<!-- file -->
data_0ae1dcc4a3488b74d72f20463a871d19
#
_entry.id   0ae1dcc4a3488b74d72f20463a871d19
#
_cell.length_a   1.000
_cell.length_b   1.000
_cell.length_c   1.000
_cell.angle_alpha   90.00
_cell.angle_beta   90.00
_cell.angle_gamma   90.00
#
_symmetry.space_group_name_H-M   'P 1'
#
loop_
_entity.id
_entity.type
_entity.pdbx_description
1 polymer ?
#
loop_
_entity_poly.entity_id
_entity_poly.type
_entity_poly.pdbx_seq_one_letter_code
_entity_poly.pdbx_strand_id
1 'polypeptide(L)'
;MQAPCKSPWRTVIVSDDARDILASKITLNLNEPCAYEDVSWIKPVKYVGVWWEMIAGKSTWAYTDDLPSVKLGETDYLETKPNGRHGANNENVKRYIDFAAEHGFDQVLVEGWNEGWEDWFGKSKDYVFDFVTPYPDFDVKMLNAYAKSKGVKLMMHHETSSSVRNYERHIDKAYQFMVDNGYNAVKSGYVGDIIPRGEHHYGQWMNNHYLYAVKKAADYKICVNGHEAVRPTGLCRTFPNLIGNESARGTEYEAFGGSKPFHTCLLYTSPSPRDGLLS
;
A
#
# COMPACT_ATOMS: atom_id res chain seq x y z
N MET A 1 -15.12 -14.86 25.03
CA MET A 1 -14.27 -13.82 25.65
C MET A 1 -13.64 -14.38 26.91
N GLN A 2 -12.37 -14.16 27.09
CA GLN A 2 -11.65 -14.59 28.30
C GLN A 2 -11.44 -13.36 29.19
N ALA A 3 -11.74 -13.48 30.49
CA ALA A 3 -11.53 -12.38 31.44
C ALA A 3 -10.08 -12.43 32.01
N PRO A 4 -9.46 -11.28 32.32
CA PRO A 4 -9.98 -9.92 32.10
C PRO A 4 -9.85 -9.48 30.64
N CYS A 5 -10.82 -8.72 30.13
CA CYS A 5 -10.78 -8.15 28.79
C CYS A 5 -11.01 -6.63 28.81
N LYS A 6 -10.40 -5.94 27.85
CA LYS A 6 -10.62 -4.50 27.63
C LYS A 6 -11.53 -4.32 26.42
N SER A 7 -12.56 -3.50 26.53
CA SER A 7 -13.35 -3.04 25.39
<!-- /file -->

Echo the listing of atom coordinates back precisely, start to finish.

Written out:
data_0ae1dcc4a3488b74d72f20463a871d19
#
_entry.id   0ae1dcc4a3488b74d72f20463a871d19
#
_cell.length_a   1.000
_cell.length_b   1.000
_cell.length_c   1.000
_cell.angle_alpha   90.00
_cell.angle_beta   90.00
_cell.angle_gamma   90.00
#
_symmetry.space_group_name_H-M   'P 1'
#
loop_
_entity.id
_entity.type
_entity.pdbx_description
1 polymer ?
#
loop_
_entity_poly.entity_id
_entity_poly.type
_entity_poly.pdbx_seq_one_letter_code
_entity_poly.pdbx_strand_id
1 'polypeptide(L)'
;MQAPCKSPWRTVIVSDDARDILASKITLNLNEPCAYEDVSWIKPVKYVGVWWEMIAGKSTWAYTDDLPSVKLGETDYLETKPNGRHGANNENVKRYIDFAAEHGFDQVLVEGWNEGWEDWFGKSKDYVFDFVTPYPDFDVKMLNAYAKSKGVKLMMHHETSSSVRNYERHIDKAYQFMVDNGYNAVKSGYVGDIIPRGEHHYGQWMNNHYLYAVKKAADYKICVNGHEAVRPTGLCRTFPNLIGNESARGTEYEAFGGSKPFHTCLLYTSPSPRDGLLS
;
A
#
# COMPACT_ATOMS: atom_id res chain seq x y z
N MET A 1 -15.12 -14.86 25.03
CA MET A 1 -14.27 -13.82 25.65
C MET A 1 -13.64 -14.38 26.91
N GLN A 2 -12.37 -14.16 27.09
CA GLN A 2 -11.65 -14.59 28.30
C GLN A 2 -11.44 -13.36 29.19
N ALA A 3 -11.74 -13.48 30.49
CA ALA A 3 -11.53 -12.38 31.44
C ALA A 3 -10.08 -12.43 32.01
N PRO A 4 -9.46 -11.28 32.32
CA PRO A 4 -9.98 -9.92 32.10
C PRO A 4 -9.85 -9.48 30.64
N CYS A 5 -10.82 -8.72 30.13
CA CYS A 5 -10.78 -8.15 28.79
C CYS A 5 -11.01 -6.63 28.81
N LYS A 6 -10.40 -5.94 27.85
CA LYS A 6 -10.62 -4.50 27.63
C LYS A 6 -11.53 -4.32 26.42
N SER A 7 -12.56 -3.50 26.53
CA SER A 7 -13.35 -3.04 25.39